FondueBot can prepare Swiss fondues by pouring cheese and wine in a caquelon, and stirring the preparation by monitoring the heat of a liquid fuel stove. This skill has been reached by combining kinesthetic teaching (learning from demonstration) and motion optimization (optimal control).

Learning keypoints from physical guidance of the robot

Learning from demonstration is a field of research that aims at developing learning algorithms and intuitive interfaces to democratize the use of robots, by allowing people to teach robots new tasks without requiring an expertise in robotics or in computer programming.

Kinesthetic teaching consists of physically guiding the robot to demonstrate the task to achieve. This learning technique is a form of human-robot collaboration, in which the robot compensates for the effect of gravity, so that the user can freely move the robot, without feeling its weight. It also gives the impression that there are no motors in the articulations of the robot.

Self-refinement of the demonstrated task by optimization

With the position and force sensors located at the articulations, the robot can record the movement and behavior taught by the user to achieve the task. Kinesthetic teaching can be used to record a set of robot poses, but it remains hard for the user to demonstrate a continuous movement or a dynamic task that would fully exploit the robot capability. For this reason, the demonstration of the keypoints (key postures) is combined with optimization techniques, in order to let the robot exploit its 7 articulations in an optimal manner.

Thus, the robot refines the demonstrated task by finding gestures to connect the different keypoints shown by the user. Instead of moving in straight line from one keypoint to the next, the robot generates a fluid and efficient motion that takes into account smoothness and timing aspects. This optimal control approach allows the robot to anticipate the full of keypoints requested by the user, while reducing the control effort required to achieve the task.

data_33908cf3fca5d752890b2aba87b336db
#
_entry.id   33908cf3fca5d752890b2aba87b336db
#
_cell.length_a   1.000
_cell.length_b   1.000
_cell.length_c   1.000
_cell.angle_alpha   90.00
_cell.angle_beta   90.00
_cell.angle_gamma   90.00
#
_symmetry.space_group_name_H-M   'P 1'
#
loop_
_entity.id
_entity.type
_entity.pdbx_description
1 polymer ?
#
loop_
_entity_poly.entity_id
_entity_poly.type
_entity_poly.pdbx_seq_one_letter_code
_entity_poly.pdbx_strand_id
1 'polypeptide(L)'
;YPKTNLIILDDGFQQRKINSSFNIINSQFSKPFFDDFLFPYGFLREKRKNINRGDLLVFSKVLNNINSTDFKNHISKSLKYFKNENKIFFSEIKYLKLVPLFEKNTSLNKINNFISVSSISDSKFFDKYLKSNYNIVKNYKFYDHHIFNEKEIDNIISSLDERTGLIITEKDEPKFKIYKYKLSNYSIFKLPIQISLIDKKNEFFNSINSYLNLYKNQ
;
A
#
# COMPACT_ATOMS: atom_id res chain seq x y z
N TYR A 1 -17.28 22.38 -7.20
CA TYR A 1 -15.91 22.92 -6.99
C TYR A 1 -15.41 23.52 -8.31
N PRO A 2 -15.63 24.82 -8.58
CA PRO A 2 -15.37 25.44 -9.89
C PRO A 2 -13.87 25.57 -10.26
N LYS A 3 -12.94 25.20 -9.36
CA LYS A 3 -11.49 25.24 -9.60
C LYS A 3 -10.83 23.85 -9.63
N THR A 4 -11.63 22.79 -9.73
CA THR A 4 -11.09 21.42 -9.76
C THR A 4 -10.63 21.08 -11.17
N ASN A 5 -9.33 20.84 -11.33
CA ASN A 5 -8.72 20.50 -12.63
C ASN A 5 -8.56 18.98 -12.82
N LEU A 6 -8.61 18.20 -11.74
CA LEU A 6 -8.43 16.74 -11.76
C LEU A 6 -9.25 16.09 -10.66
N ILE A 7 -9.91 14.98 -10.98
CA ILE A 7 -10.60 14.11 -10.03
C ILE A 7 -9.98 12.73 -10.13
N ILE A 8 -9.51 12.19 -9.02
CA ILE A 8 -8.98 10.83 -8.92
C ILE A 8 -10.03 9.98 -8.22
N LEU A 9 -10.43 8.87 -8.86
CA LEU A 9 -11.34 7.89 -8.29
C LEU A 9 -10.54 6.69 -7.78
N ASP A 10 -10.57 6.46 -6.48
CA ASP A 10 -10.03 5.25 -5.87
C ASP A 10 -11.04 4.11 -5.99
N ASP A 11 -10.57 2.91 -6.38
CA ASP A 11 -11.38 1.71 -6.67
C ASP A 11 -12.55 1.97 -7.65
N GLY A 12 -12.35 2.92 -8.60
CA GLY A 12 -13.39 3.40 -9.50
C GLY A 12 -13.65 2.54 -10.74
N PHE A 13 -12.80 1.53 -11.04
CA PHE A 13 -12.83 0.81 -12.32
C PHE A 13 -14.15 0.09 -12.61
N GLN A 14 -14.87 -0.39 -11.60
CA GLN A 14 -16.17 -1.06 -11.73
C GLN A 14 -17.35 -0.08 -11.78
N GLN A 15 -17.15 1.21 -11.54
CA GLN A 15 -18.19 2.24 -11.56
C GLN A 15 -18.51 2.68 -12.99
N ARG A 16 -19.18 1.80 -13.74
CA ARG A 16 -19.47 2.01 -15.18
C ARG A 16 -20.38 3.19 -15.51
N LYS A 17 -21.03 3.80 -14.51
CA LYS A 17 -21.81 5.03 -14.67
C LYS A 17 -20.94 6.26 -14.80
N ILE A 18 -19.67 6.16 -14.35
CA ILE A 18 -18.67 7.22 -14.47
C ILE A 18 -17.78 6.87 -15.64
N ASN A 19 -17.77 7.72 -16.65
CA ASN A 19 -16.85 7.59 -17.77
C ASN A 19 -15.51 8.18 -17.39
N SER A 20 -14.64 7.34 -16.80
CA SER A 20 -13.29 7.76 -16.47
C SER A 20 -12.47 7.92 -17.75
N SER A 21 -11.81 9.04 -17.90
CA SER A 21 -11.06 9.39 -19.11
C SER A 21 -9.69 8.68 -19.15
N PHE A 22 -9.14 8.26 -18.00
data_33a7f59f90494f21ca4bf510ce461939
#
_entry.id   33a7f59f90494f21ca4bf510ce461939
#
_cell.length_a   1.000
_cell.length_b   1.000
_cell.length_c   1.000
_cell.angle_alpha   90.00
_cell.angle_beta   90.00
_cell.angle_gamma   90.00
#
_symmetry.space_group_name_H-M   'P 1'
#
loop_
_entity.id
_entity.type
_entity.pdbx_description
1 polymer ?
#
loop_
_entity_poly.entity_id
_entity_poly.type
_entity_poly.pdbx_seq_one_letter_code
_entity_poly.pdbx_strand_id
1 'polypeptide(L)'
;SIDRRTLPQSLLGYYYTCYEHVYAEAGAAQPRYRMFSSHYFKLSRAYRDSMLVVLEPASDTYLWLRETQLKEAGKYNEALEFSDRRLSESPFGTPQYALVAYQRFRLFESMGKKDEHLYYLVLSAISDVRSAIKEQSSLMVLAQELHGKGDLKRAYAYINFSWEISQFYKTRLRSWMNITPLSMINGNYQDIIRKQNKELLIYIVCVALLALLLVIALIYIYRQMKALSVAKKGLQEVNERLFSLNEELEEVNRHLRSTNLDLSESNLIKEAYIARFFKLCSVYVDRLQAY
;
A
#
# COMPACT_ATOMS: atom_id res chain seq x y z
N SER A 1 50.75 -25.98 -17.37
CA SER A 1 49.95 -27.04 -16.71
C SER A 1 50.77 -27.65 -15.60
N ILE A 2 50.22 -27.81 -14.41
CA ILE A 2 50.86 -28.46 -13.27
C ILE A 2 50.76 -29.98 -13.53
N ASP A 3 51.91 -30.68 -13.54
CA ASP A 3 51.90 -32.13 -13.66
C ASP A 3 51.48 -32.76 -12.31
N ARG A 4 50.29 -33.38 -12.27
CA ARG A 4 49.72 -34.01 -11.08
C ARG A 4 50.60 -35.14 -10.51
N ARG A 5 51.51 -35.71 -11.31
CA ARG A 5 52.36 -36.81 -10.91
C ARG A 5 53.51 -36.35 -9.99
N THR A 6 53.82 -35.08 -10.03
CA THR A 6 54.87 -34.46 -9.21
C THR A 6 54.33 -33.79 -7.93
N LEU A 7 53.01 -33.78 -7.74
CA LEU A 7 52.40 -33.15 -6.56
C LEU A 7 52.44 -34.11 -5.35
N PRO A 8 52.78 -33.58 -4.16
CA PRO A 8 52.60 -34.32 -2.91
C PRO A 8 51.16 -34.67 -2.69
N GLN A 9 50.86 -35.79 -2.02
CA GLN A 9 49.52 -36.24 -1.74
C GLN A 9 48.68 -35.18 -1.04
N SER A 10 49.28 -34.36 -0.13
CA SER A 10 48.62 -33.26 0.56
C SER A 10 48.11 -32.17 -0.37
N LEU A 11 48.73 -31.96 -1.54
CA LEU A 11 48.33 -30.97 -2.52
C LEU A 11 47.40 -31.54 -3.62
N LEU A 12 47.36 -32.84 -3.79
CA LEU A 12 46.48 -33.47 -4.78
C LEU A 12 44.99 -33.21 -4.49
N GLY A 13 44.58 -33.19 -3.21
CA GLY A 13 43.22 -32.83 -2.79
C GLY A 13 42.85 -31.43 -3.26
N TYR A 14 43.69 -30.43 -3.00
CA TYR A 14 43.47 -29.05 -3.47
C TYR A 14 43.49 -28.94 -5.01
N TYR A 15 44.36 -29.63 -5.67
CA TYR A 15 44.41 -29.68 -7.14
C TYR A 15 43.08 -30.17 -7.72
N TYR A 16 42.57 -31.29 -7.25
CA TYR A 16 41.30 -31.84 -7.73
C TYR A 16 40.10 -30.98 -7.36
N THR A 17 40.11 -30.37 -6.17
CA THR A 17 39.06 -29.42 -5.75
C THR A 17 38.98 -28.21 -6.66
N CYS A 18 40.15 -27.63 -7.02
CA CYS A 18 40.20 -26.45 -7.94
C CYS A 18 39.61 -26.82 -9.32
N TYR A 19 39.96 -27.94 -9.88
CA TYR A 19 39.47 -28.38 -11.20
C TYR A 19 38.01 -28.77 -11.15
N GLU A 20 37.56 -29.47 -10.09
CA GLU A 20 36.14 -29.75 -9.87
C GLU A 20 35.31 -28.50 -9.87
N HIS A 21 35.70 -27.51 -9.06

Applications: robots that are close to us, that are parts of us, or that are far from us

Our research in the Robot Learning & Interaction group at the Idiap Research Institute focuses on human-centered robotics applications in which the robots can acquire new skills from only few demonstrations and interactions. It requires the development of models that can exploit the structure and geometry of the acquired data in an efficient way, the development of optimal control techniques that can exploit the learned task variations and coordination patterns, and the development of intuitive interfaces to acquire meaningful demonstrations.

The developed approaches can be applied to a wide range of manipulation skills, with robots that are either close to us (assistive and industrial robots), parts of us (prosthetics and exoskeletons), or far away from us (teleoperation).